5. Tales from the Odyssey (Book 1: The One-Eyed Giant) by Mary Pope Osborne
  6. Ancient Greece and the Olympics by Mary Pope Osborne (chps 5 – 8 only)
  7. Aesop’s Fables by Michael Hague
  8. Ancient Greece! (40 Hands-On Activities to Experience this Wondrous Age) by Avery Hart & Paul Mantell (Read pgs 72 – 79 “Think For Yourself: Philosophy”)
  9. Alexander: The Boy Soldier Who Conquered the World by Simon Adams
  10. Your Travel Guide to Ancient Rome by Rita J. Markel (pgs 1 – 51)
  11. Your Travel Guide to Ancient Rome by Rita J. Markel (pgs 52 – end)
  12. Julius Caesar: The Boy Who Conquered an Empire by Ellen Galford & view you tube video: http://www.youtube.com/watch?v=rFAblvgTGzw
  13. This article: http://wiki.answers.com/Q/What_do_the_months’_names_mean And Fun with Roman Numerals or Roman Numerals both by David Adler
  14. The Miracle Maker (The Story of Jesus) DVD
  15. The Roman Gladiators by Louise Park and Timothy Love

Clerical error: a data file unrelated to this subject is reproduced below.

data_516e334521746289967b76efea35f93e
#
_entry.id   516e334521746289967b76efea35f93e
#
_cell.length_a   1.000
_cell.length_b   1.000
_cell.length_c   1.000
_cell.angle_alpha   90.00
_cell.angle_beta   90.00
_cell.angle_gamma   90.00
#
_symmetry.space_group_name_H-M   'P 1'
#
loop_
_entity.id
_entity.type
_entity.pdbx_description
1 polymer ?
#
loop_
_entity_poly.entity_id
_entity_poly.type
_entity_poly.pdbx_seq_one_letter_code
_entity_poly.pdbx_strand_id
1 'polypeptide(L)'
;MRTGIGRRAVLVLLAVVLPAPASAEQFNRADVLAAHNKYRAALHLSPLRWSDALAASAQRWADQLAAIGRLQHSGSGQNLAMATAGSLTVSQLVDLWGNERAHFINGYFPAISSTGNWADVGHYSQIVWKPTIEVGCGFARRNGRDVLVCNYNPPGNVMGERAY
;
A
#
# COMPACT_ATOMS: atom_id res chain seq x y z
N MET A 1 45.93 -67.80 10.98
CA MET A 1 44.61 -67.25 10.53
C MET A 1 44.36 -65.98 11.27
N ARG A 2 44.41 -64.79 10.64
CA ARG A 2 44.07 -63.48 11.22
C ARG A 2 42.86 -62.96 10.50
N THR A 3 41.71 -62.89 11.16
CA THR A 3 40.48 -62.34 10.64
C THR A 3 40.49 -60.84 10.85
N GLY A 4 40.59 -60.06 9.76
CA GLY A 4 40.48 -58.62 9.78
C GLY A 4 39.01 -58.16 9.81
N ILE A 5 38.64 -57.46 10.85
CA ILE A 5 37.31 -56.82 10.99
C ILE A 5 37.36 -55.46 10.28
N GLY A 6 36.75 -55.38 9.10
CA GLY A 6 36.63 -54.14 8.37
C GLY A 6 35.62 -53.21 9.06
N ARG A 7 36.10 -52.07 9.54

16. Pompeii by Richard Platt

Grade 7:

  1. Your Travel Guide to Ancient Greece by Nancy Day (pgs 1 – 41)
  2. Your Travel Guide to Ancient Greece by Nancy Day (pgs 42 – end)
  3. D’Aulaires’ Book of Greek Myths by Ingri & Edgar Parin D’Aulaire (pgs 1 – 70 only)
  4. D’Aulaires’ Book of Greek Myths by Ingri & Edgar Parin D’Aulaire (stories of Danaus, Perseus, and the Gorgon pg 114; King Midas pg 124; & Theseus pg 148) OR Greek Myths by Olivia Coolidge (Midas pg 90; Medusa’s head pg 150; & Theseus pg 187)
  5. Tales from the Odyssey (Book 1: The One-Eyed Giant, Book 2: The Land of the Dead, & Book 3: Sirens and Sea Monsters) by Mary Pope Osborne  Note: The book, Black Ships Before Troy by Rosemary Sutcliff and illustrated by Alan Lee is a re-telling of The Iliad and has incredibly beautiful illustrations, but I did not list it because it is very long. However, viewing/reading this book with a talented 7th or 8th grade artist might be a fun idea. For an art project the student could try to draw one of the illustrations of Odysseus’s adventure.